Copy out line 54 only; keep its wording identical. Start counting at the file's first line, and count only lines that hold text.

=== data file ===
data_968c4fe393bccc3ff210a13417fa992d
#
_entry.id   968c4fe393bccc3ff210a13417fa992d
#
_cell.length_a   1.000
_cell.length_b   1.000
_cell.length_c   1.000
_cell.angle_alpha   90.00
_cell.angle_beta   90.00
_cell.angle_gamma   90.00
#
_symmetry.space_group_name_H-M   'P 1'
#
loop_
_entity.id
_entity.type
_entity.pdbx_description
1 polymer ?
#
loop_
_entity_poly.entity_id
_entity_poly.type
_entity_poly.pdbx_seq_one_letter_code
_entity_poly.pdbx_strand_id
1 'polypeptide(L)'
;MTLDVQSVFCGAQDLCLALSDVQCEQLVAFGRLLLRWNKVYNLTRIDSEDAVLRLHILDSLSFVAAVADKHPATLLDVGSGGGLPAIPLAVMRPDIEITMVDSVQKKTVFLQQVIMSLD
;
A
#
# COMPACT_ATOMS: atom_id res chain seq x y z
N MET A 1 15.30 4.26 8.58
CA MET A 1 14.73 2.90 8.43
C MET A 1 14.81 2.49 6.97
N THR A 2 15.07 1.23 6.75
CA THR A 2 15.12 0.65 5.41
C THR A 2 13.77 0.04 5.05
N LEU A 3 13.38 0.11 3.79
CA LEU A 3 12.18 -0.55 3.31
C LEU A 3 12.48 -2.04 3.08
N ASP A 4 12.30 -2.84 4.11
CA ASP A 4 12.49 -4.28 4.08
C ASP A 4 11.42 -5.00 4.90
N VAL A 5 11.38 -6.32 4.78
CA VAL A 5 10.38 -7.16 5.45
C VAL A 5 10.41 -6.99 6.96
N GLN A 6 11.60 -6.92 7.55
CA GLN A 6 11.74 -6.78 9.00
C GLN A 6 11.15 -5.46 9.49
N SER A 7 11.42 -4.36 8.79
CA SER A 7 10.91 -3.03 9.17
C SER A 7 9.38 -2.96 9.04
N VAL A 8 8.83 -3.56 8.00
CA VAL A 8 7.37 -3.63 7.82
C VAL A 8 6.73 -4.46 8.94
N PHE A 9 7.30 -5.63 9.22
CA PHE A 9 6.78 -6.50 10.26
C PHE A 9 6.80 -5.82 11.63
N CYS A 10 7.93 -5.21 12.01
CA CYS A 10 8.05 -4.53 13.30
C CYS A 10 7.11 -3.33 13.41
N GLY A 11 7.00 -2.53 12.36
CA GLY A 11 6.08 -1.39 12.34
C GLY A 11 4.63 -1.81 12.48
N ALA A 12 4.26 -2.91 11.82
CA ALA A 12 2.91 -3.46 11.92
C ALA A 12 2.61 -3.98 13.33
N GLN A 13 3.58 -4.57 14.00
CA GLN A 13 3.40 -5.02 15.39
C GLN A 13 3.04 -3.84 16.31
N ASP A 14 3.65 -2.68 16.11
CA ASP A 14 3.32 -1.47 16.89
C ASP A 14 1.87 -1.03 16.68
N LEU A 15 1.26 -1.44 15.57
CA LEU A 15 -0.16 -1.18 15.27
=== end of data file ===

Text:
C VAL A 8 6.73 -4.46 8.94